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Re: [FJGRailroad] NYSW Utica Line (Was: Sammonsville Grade Unit Weights)

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  • Mark Wilber
    Well said Aaron,but the speeds never went any higher than 30mph.Sherburne was picking up a little business in the past few months,but its no where busy like it
    Message 1 of 2 , Dec 11, 2006
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      Well said Aaron,but the speeds never went any higher than 30mph.Sherburne was picking up a little business in the past few months,but its no where busy like it use to be.Dog food place gets couple of cars a week,and Sherburne Metal gets a few cars a month. They went about 3 years without receiving any cars. Ballie Lumber loads a handful of cars a month.Thats it in Sherburne. Mark

      ----- Original Message ----
      From: Aaron Keller <akeller1979@...>
      To: FJGRailroad@yahoogroups.com
      Sent: Monday, December 11, 2006 2:14:39 AM
      Subject: [FJGRailroad] NYSW Utica Line (Was: Sammonsville Grade Unit Weights)

      Joe:
          Back in 1980 there was more on-line business.  And state grants helping
      pay for construction work.  The purchase from Conrail is described as
      follows in Railpace Company's "Susquehanna:  Shortlines to Stackpacks," by
      Ken Karlewicz:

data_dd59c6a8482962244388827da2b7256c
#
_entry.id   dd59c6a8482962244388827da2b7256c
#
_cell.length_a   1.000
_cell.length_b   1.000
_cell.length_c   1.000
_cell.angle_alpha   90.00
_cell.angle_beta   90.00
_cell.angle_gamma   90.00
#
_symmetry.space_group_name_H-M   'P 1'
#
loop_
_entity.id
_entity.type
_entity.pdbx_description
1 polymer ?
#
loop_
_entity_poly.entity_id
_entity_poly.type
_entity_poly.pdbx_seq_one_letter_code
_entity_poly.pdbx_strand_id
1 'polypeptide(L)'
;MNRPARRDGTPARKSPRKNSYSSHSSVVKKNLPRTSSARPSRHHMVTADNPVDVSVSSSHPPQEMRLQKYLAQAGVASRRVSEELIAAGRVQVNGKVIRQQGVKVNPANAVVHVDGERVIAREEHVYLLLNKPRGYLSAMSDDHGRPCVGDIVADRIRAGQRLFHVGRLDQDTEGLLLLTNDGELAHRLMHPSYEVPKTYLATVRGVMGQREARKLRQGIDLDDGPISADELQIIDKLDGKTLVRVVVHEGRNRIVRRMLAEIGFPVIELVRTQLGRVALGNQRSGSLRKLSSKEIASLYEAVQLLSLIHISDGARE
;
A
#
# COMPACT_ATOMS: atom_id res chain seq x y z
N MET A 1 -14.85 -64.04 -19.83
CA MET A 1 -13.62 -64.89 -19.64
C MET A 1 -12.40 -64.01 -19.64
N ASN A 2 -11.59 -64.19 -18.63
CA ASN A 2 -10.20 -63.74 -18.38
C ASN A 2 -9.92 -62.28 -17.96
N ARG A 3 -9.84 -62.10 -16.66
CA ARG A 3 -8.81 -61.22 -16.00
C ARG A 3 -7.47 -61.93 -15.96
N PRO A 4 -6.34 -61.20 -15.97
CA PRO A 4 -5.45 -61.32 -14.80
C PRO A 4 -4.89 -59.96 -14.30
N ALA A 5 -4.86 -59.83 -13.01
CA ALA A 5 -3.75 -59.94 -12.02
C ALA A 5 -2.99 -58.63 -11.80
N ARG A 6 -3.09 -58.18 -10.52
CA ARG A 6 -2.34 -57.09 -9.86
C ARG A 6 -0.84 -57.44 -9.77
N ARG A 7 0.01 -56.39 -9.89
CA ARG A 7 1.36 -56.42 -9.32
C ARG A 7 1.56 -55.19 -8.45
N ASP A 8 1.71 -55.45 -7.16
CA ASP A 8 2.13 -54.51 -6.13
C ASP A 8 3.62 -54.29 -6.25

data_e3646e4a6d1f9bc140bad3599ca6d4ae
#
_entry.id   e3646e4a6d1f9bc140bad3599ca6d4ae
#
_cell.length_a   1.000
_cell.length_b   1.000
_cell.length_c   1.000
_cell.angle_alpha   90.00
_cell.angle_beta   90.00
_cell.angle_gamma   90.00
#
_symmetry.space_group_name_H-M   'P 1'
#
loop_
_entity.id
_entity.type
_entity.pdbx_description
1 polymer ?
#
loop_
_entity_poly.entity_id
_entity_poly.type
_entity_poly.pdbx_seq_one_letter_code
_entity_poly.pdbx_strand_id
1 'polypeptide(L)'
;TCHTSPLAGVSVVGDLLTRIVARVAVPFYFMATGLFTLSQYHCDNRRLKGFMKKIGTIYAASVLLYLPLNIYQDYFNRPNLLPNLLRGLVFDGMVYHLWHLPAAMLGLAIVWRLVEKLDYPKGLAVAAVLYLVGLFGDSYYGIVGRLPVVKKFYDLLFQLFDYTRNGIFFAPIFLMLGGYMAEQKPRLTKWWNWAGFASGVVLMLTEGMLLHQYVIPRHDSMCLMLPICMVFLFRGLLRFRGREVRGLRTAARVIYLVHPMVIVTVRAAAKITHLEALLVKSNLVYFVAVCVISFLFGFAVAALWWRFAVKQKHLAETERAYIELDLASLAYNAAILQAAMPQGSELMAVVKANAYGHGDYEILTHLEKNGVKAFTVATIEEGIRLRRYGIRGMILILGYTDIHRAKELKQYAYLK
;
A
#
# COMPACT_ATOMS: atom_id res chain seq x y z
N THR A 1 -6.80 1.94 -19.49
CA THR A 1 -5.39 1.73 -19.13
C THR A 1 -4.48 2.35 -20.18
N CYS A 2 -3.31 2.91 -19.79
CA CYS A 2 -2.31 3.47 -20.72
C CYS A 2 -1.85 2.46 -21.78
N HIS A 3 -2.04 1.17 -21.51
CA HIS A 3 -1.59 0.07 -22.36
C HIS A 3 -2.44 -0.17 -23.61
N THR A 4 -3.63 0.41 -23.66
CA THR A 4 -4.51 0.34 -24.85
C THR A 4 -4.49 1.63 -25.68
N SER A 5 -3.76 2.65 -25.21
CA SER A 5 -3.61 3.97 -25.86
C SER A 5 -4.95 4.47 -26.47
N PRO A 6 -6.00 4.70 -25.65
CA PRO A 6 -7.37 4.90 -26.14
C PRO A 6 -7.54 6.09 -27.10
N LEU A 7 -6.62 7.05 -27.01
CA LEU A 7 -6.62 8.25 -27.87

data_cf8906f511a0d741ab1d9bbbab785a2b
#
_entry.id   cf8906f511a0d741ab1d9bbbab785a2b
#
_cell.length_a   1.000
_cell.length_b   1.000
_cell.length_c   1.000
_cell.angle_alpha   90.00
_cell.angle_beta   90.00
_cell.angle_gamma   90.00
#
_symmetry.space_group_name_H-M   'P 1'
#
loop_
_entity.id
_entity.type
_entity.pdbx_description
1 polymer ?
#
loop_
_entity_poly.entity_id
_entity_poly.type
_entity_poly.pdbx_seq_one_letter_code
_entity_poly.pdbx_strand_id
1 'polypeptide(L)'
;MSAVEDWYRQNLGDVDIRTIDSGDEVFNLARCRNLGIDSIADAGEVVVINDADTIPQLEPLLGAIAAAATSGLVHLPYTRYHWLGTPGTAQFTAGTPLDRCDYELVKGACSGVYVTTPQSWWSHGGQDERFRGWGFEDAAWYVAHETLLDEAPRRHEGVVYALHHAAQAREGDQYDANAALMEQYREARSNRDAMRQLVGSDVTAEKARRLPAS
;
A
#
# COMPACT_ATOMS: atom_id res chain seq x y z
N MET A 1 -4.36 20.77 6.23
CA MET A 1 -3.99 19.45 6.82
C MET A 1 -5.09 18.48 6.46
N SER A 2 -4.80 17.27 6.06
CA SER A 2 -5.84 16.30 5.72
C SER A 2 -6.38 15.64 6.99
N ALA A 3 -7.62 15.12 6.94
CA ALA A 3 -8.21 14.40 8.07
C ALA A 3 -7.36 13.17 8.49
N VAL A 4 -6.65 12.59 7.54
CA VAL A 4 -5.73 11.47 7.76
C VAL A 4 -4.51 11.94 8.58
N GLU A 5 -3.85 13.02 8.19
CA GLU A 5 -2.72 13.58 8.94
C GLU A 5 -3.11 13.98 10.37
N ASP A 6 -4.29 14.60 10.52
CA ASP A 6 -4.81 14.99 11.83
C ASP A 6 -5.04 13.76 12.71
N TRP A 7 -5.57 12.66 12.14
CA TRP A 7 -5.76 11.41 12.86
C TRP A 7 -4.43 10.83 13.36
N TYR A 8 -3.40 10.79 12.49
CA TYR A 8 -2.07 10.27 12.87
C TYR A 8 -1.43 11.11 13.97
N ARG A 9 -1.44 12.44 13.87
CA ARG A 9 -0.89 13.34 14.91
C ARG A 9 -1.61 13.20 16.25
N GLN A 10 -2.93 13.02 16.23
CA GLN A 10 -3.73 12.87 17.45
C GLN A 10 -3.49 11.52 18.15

"The transfer of the properties took place April 16, 1982, at the cost
      of $4.2 million.  The first DO train on the New York lines --- now
      operating as the Northern Division of the New York, Susquehanna, and
      Western --- ran the next day.  DO received two years of operating
      subsidies, assurance of tax exemptions from the six counties in which the
      Northern Division is located, and promises by the State to fund track
      renewal" (page 28).
          "...Subsidies were to end after two years, so DO marketing people
      actively solicited new business on the Northern Division" (page 29).
          "Even when the subsidies did end in 1984, the Northern Division still
      boosted DO's annual income.  Taking advantage of State funding, Susquehanna
      completed an extensive rebuilding of the Utica line in 1983 and 1984,
      bringing the entire line up to 40 mph standards.  The Syracuse branch
      received work as well" (page 32).
          The book describes Utica branch freight operations in 1987 as six or
      seven days a week, with one train operating south from Utica and another
      north from Binghamton.

      Mark:
          Why not keep the line open to Sherburne?  Has the traffic at the dog
      food place and the steel place completely dried up?

      -Aaron



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